Here is the eighth part of an article published by Shri Vinod Rishi in The Indian Forester. Vol.136:10. Wild Life Special. Shri
Vinod Rishi is IFS – retd. and a Former Additional Director General of Forests (Wildlife), Govt. of India;
(Continued from last month)
(4) Evaluation of the Conclusion
Derived in the Review
The bench-mark for the evaluation of census data was defective, the experiment fell short of simulating either of the two field methodologies and the inherent flaws in the design and conducting of the experiment insulated it from the field methodologies. With
sample survey, the only interpretations one can arrive at are:
1) That it is difficult to count tigers from only one parameter – pugmarks from two soil substrates provided in the experiment; and
2) That the shortfall in the skills exhibited by participant in a single trial cannot be treated as the defect in the methodologies.
(B.II). Pugmarks are a reliable tiger monitoring index – can be used in estimation of tiger populations and research – Other Views:
a. In the follow-up of his Critical Review of Field Censuses in 1987, the investigator re-iterated that the pugmarks are not unique to individual tigers; they cannot be used for census, but can be used for estimates;
census is subjective and number game; the census method is not validated quantitatively on wild tigers; and the field method is vulnerable to extraneous factors
I. Research on the specific points mentioned above was conducted by the scientists of the Wildlife Institute of India. The findings conclusively disproved all these contentions in 2005 (Sharma et al, 2001, 2005).
II. The study established that the pugmarks are unique to individual tigers; pugmarks can be used for population estimation of tigers; 63% of the Indian experts were 100% accurate in identifying tigers from their pugmarks;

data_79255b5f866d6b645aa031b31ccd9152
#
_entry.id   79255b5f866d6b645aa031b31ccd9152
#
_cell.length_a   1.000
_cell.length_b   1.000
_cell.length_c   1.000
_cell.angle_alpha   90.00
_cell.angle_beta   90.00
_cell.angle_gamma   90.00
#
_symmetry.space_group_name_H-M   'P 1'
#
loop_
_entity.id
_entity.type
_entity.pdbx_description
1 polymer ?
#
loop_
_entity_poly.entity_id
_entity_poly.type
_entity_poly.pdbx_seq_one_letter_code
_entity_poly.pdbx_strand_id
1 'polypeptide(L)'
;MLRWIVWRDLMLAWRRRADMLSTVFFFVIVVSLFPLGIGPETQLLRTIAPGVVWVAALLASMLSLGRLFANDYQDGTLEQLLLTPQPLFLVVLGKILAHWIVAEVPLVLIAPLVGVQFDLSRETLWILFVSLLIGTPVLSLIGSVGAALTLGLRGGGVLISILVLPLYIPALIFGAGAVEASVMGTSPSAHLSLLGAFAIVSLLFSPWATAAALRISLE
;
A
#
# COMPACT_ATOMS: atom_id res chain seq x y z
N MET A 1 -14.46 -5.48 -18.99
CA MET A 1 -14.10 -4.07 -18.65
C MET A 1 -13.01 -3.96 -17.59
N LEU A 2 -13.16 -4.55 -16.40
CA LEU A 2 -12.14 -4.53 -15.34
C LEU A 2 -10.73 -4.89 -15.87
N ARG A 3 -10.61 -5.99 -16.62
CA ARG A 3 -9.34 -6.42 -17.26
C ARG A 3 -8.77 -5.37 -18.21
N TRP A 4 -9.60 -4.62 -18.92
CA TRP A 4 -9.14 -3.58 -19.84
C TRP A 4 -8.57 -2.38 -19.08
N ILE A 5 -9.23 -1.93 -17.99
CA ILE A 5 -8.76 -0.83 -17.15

pugmarks census technique had 100% classification accuracy in DFA & Logistic Regression models using only two variables -
Length & Width of pugmarks; and that the use of protocols can help in avoiding influence of extraneous factors (Sharma et al, 2001, 2005).
b. Based on a long-term monitoring work in Chitwan Park in Nepal since 1980, using radio-telemetry in a 100 sq km high density tiger occupancy area, Charles McDougal, a Smithsonian Research Associate, made the observation
that it was possible to distinguish the tracks of an adult male tiger from those of an adult female, and that it is possible to differentiate between adults of the same sex from their pugmarks, especially if the animal’s
feet have been injured, leaving particular patterns of the toes in relation to each other and to the pad
(McDougal et al, 1999).
c. A tiger pugmark-identity correlation field test was carried out by the scientists of the
Smithsonian Tiger Conservation Project in Chitwan tiger habitat in Nepal. It involved identification of tigers from their tracks and verifying their identity from photographs of tigers. The team established the validity of pugmark identification in 1996, and
extensively used data from tracks in their research work for over 15 years. They were confident that In
the future tiger researchers will be able to collect even greater amounts of auto-correlated data in a repeatable fashion using GPS collars, and believed that this approach will allow researchers to combine information from tracks, radio locations and GPS to
limitations of each type of data (Smith et al, 1999).
d. If pugmarks could not identify individual tigers and leopards, how is it that Jim Corbett
did not overkill tigers and leopards in his pursuit of man-eaters, at a time when for every tiger and leopard in India today there were many times more in his times to choose from?